Casualties of War

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Casualties of War
Casualties of War poster.jpg
Theatrical poster
Directed by Brian De Palma
Produced by Art Linson
Screenplay by David Rabe
Story by Daniel Lang
Starring
Music by Ennio Morricone
Cinematography Stephen H. Burum
Edited by Bill Pankow
Distributed by Columbia Pictures
Release dates
  • August 18, 1989 (1989-08-18)
Running time
113 minutes
119 minutes (Extended)
Country United States
Language English
Budget $22.5 million[1]
Box office $18,671,317[2]

Casualties of War is a 1989 American war drama film directed by Brian De Palma, with a screenplay by David Rabe, based on the actual events of the incident on Hill 192 in 1966 during the Vietnam War. The picture stars Michael J. Fox and Sean Penn. An article written by Daniel Lang for The New Yorker in 1969, and a subsequent book were the movie's primary sources.[3]

Plot[edit]

The story is presented as a flashback of Max Eriksson, a Vietnam veteran.

Lt. Reilly leads his platoon of American soldiers on a nighttime patrol. They are attacked by the Viet Cong after a panicked soldier exposes their position. While on flank security, the ground cracks under Eriksson and he ends up partially stuck in a Viet Cong tunnel. Eriksson's squad leader, Sergeant Tony Meserve, pulls Eriksson out of the hole and eventually, the platoon retreats out of the jungle.

The platoon takes a break outside a river village in the Central Highlands. While relaxing and joking around, one of Meserve's friends, Specialist 4 "Brownie" Brown, is killed when the Viet Cong ambushes them. Brownie's death has a major impact on Meserve. Shortly afterward, the platoon is sent back to their barracks at Wolfe Base. Private First Class Antonio Dìaz arrives as the replacement radio operator.

Frustrated because his squad has been denied leave for an extended period, Meserve orders the squad to kidnap a Vietnamese girl to be their sex slave. Eriksson strenuously objects but Meserve, Cpl. Thomas E. Clark, and Private First Class Herbert Hatcher ignore Erikkson's objections. Before the five-man squad disembarked, Eriksson talks about his concerns to his closest friend, Rowan. At nightfall, the squad enters a village and kidnaps a Vietnamese girl, Than Thi Oahn.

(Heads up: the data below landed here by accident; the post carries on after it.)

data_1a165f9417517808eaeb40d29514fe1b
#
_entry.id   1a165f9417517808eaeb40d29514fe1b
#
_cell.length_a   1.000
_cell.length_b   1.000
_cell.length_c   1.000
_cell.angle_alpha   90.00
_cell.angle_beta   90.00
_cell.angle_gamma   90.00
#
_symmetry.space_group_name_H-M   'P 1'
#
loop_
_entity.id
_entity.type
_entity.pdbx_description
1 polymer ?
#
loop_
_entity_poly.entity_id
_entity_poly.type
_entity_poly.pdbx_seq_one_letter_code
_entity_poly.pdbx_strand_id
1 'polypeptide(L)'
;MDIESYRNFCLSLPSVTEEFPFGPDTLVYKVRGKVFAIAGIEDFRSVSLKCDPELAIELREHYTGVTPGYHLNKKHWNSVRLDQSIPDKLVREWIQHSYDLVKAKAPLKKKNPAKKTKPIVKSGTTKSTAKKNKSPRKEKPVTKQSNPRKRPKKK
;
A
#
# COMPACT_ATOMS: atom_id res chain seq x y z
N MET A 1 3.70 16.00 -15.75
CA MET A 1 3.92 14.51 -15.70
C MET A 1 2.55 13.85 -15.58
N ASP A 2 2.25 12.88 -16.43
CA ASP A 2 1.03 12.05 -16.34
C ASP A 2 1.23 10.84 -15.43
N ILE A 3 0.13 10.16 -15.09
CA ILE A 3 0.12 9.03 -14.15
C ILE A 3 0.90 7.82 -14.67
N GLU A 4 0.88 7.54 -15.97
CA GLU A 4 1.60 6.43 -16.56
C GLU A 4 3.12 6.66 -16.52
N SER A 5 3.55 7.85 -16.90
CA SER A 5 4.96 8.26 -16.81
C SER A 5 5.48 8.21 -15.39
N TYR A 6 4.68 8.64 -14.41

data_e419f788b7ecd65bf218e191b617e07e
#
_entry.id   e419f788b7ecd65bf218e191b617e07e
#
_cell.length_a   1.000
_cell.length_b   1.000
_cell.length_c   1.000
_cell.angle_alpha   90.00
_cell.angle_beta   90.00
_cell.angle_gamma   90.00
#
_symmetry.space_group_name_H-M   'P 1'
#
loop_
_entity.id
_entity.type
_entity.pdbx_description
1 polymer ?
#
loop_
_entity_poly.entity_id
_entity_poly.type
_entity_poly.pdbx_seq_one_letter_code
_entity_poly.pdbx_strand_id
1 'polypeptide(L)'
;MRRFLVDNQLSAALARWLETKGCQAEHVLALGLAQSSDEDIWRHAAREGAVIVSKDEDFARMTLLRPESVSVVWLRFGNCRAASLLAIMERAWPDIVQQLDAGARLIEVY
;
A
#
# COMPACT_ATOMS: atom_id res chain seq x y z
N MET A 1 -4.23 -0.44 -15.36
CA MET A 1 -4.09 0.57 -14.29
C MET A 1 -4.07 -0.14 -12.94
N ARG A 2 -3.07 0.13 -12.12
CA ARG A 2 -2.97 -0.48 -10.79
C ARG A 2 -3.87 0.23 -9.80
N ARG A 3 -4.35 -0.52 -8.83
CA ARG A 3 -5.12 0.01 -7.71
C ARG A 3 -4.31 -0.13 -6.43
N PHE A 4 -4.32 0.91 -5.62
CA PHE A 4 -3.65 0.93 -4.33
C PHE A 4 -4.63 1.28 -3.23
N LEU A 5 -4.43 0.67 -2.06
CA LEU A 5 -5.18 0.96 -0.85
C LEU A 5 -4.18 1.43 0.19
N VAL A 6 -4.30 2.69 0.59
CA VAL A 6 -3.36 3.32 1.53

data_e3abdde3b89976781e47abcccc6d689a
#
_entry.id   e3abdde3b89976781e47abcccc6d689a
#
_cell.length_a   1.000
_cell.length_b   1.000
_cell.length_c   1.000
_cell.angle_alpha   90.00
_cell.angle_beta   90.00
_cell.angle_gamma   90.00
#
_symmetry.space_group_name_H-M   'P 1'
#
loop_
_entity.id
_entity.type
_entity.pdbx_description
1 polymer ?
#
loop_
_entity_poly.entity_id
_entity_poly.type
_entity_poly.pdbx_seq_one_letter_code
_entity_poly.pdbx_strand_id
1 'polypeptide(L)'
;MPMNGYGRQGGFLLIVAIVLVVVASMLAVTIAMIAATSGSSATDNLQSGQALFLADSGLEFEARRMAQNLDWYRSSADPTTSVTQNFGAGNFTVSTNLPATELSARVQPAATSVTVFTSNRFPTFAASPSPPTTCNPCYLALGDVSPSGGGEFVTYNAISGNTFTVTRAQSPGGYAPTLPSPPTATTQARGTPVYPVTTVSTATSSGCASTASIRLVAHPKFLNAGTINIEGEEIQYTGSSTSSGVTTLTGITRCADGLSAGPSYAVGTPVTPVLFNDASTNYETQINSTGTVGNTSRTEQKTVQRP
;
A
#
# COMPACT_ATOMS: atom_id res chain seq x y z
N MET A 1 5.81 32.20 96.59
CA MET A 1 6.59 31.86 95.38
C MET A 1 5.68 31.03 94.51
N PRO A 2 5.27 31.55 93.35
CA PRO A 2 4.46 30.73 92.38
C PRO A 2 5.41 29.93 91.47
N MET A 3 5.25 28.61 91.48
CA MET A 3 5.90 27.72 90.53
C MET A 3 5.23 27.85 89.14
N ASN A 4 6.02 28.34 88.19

As the squad treks through the mountains, Dìaz begins to reconsider raping Than and begs Erikkson to back him up. The squad and Than eventually take refuge in an abandoned hooch, where Erikkson is confronted and threatened by Meserve, Clark, and Hatcher. As the taunting continued, Dìaz decides to go along with the rape in order to avoid ridicule. Erikkson, who is now outnumbered, is ordered to the guard the hooch as the rest of the men take their turn raping Than.

At daybreak, Erikkson is ordered to guard Than while the rest of the squad takes up a position near a railroad bridge overlooking a Viet Cong river supply depot.

Through his acts of kindness, Erikkson manages to earn Than's trust and prepares to go AWOL and return Than to her family. However, Meserve sends Clark to get Erikkson and Than to go to the bridge before Erikkson can carry out his plan.

Meserve has Dìaz order air support for an assault on the depot and then orders Than to be stabbed to death by Dìaz. Before Dìaz can kill her, Eriksson fires his rifle into the air, exposing them to the nearby Viet Cong. In the midst of the firefight, Than tries to escape. Eriksson tries to save her but is stopped by Meserve, who knocks Eriksson down with the butt of his gun. Eriksson watches helplessly as the entire squad shoots Than numerous times until she falls off of the bridge.